Mandos

Macht Arbeit(slosigkeit) frei?

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I have a long mental queue of posts that I’ve been wanting to write, including a review of Elysium, the whole Egypt coup thing, Québec’s proposed hijab ban “secularism” “charter,” the asymptotic deflation of BlackBerry and lessons to be learned therefrom, the politics of diet and virtue, progress vs. environment, and so on and so forth, probably only a fraction of which will ever get written.

But I was just thinking this morning about the whole issue of modern left-wing attitudes towards the concept of work and employment, particularly the concept of wage slavery. That’s another post that’s been long in the mental queue, but it is the sort of one that I wait for something to riff off of. But lo and behold my old buddy Lambert includes this article from Counterpunch in this morning’s collection of Naked Capitalism links. Might as well take the opportunity then.

The article, entitled Freedom from Jobs but is not a direct denunciation of Apple, restates the usual argument in a nutshell. That thing that we call employment? As we understand it, it is at best a transitional state necessary during the expansion period of industrial capitalism and at worst the vice-like jaws of an insidious system that inevitably ratchets up the exploitation on behalf of vile Masters. In this vision of the world, the demand to increase job opportunities to reduce the bargaining power of capital is a kind of misdirected stop-gap measure: the true goal is to reduce the total amount of work required and to distribute that work in a better way, and of course to distribute the fruits of that labour in a manner that is socially defensible.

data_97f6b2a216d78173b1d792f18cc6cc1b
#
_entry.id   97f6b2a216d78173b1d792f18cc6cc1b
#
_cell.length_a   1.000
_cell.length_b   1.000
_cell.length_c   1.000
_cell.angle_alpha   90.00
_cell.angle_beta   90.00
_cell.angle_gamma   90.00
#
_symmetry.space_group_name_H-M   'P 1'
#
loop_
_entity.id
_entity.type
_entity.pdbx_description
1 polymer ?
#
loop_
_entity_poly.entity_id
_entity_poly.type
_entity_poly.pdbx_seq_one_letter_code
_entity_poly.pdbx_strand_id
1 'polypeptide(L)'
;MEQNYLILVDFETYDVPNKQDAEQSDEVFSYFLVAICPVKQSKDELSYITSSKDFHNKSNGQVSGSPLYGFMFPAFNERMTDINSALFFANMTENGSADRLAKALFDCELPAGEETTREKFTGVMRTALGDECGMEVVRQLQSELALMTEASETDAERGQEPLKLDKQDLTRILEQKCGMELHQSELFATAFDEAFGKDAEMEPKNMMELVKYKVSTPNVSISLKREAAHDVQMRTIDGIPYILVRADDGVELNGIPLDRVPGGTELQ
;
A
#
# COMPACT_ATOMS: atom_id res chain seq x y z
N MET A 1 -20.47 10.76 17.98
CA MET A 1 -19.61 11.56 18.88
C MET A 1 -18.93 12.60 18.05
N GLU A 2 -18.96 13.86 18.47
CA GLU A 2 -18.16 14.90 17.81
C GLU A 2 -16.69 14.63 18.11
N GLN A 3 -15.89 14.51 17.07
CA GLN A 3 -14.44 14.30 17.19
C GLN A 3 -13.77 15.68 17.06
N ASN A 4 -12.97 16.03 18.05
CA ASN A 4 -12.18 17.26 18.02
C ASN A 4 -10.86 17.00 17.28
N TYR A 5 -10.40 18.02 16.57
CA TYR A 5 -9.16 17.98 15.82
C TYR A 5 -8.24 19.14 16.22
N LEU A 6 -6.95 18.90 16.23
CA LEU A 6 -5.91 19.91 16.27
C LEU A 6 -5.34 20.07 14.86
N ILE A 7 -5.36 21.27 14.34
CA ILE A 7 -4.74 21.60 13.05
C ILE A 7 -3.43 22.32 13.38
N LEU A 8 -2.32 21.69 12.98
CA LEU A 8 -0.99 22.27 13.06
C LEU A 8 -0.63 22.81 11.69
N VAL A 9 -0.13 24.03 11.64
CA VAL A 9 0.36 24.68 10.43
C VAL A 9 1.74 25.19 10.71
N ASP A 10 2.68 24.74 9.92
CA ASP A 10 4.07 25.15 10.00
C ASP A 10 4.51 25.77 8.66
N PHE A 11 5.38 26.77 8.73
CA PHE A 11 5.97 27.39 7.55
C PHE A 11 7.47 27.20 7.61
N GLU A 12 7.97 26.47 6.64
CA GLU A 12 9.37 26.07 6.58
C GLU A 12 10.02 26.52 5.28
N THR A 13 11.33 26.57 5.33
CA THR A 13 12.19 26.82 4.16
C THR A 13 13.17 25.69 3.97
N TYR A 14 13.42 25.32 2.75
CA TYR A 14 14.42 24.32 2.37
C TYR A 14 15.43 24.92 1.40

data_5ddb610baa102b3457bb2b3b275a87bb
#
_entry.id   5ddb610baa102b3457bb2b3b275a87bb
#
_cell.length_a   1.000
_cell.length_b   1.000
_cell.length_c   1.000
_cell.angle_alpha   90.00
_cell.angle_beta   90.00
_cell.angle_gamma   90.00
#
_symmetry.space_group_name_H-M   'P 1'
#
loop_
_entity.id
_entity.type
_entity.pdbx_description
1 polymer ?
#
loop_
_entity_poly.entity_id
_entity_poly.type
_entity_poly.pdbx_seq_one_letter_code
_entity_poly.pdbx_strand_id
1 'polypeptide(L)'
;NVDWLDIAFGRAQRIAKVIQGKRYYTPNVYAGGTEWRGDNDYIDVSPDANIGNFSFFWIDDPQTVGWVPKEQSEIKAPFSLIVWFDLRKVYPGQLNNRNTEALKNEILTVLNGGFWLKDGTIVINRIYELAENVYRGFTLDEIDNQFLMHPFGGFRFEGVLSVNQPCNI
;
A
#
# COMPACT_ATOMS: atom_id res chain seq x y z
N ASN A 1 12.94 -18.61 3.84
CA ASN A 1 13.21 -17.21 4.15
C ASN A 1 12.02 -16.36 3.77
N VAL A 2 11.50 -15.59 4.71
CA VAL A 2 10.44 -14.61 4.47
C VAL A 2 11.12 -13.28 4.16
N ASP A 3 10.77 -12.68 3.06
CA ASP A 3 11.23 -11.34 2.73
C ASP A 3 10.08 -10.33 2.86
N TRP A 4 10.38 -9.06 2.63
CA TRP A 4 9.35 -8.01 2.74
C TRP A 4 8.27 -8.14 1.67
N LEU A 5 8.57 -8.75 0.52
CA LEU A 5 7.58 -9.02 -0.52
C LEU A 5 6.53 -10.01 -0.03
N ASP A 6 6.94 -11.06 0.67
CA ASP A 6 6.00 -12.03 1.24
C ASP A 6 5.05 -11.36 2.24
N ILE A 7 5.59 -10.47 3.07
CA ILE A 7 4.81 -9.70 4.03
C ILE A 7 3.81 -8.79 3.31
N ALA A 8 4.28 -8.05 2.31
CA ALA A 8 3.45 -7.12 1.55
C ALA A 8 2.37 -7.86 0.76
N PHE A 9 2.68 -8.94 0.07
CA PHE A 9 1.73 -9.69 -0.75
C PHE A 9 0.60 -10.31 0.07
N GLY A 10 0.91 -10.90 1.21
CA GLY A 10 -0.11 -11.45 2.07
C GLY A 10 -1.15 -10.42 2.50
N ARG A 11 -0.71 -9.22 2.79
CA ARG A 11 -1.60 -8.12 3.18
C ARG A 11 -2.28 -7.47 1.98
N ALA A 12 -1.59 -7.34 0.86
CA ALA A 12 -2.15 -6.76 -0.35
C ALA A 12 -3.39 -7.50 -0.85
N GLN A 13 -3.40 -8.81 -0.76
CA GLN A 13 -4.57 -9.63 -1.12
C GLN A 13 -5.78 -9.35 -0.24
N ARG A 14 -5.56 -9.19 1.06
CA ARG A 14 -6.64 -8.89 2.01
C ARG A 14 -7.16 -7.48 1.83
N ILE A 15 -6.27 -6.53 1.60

And in the face of increasing automation, this is quite obviously correct. It’s increasingly the case that the science-fictional world where our needs and many of our wants are mostly met via energy-efficient automated systems has actually come true.

However, the flip side of the coin has been: that the machines in questions will not be used to serve the wants and needs of the majority of the population, but instead be used to render them redundant — and we appear to be in an economic phase where this is systematically the case.

But — and I suppose this is one case where over time I have gotten crankier and righter-winged — I am increasingly skeptical that of the idea that even if we came up with a fair distribution of the fruits of automation, we will automatically live in a low-employment utopia. The basis for this idea of a post-work ludic hegemony seems to be a belief that we all somehow have some kind of inner creative spirit, an inner artist or scientist or gardener waiting to be set forth into the world if only we were afforded the opportunity and time to do so.

This is the world in which I would rather live, and it is something that I have always wanted to believe. But I wonder if this is not a little too optimistic. I am now more willing to entertain the dire thought that maybe, for perhaps a good chunk of the population, punching in and punching out and the security of obligation and structure are not inherently alienating, and that expecting everyone to experience a world of unwork as blessèd freedom is not a fair expectation.

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This page contains a single entry by Mandos published on September 1, 2013 9:21 AM.

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